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How do you properly ground a portable electric generator (genset)?

Hi Dembee,

Thank you for your question regarding proper grounding for portable electric generators (genset).  Any generator weather it is portable of fixed-in-place must be grounded per the National Electrical Code (NEC). Specifically, NEC Article 702.10 requires that (A) Separately Derived Systems must be grounded in accordance with NEC Article 250.30, and (B) Non-Separately Derived Systems shall be bonded to the system grounding electrode.  The NEC identifies that there are two methods of grounding:

1. For Separately Derived Systems the genset must have its own grounding electrode conductor.

2. For Non-Separately Derived Systems the genset must have a grounding electrode conductor from the genset to the ATS (automatic transfer switch), which is in turn connected to the main service (panelboard) grounding electrode conductor.

Method #1 is most common for commercial and industrial applications, called a Separately Derived System and is defined by NEC 702.10(A), which states that the generator must comply with the normal grounding requirements found in NEC 250.30. This is due to the fact that the transfer switch of a separately derived generator interrupts all conductors, including the grounded circuit conductor. Also, in this type of installation the neutral is derived from the generator ground, not from the main distribution ground as it is during normal power. This is why an additional pole is required in the transfer switch (4-pole ATS) for these systems.

Method #2 is most common for residential or portable generators, called a Non-Separately Derived System and is defined by NEC 702.10(B), which states that the equipment grounding (bonding) conductor must be bonded to the existing main electrical panel grounded electrode system. This is why only a 3-Pole ATS is required.

Also of note is that posted signage is required under NEC Articles 700.8(B), 701.9(B) and 702.8(B) identifying all emergency and normal sources of power connected at that location, including cases where the grounding conductor from an emergency genset is connected to a remote grounding source.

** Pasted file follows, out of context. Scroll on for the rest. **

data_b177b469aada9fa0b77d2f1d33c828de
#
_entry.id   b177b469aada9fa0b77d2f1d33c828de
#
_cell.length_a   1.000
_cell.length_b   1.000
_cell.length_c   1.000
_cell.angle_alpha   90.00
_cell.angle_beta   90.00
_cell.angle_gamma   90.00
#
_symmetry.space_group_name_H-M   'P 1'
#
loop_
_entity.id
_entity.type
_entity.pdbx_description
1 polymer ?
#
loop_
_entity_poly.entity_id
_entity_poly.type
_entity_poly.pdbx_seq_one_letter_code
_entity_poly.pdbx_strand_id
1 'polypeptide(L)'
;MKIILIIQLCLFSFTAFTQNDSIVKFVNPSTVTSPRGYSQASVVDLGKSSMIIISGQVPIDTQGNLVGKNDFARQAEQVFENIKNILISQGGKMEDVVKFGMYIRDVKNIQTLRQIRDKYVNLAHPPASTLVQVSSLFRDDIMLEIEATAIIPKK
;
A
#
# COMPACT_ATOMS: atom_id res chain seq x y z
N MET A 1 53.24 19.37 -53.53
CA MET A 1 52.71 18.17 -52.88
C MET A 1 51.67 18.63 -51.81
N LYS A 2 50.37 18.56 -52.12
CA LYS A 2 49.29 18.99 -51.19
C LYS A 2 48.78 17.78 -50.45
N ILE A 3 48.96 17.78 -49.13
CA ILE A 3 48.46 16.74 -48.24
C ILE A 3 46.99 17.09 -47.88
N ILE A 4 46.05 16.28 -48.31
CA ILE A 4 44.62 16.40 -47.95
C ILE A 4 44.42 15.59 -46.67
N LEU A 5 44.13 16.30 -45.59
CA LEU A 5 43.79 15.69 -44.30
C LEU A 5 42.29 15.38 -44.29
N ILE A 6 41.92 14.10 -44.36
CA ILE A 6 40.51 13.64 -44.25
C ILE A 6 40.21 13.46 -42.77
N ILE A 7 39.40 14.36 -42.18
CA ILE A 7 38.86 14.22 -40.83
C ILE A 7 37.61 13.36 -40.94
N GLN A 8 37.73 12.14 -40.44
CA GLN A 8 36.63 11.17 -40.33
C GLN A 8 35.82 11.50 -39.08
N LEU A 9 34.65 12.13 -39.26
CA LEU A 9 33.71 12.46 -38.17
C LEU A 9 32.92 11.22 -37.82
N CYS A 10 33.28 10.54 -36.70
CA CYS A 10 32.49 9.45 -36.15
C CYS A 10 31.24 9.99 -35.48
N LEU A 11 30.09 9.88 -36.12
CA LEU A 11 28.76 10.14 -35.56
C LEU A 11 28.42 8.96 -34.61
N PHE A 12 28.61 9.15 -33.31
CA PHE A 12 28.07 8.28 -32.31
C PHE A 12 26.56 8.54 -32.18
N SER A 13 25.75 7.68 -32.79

We hope you find this information useful.  If you should have any further questions, please do not hesitate to call us at anytime.

Best regards,

The Engineering Team at E&S Grounding Solutions

3 Responses

  1. Phillip Stumpf

    Your original reply “Any generator weather it is portable of fixed-in-place must be grounded per the National Electrical Code (NEC)” is not accurate. According to article 250.34(a) if a portable generator meets both criteria, it “shall not be required to be connected to a grounding electrode.

  2. David Carlton

    How do you ground a 5500 watt generator? Can I use the ground in the #10/4 wire in the 4-prong twist lock or do I need to use a copper 5/8″x8′ foot rod driven into the ground?

    1. Hi David,

      Please refer to National electrical Code (2011) Article 250.34 & 205.35 for the complete text. In summary, if the generator is permanently installed and is a Separately Derived System (as is probably the case), then yes you must install an electrode system in compliance with 250.30. If it is a portable (can be carried by personnel) or vehicle mounted, it may or may not need an electrode system given certain conditions. See 250.34 for more details.

      We hope this helps,
      The Engineering Team at E&S Grounding Solutions

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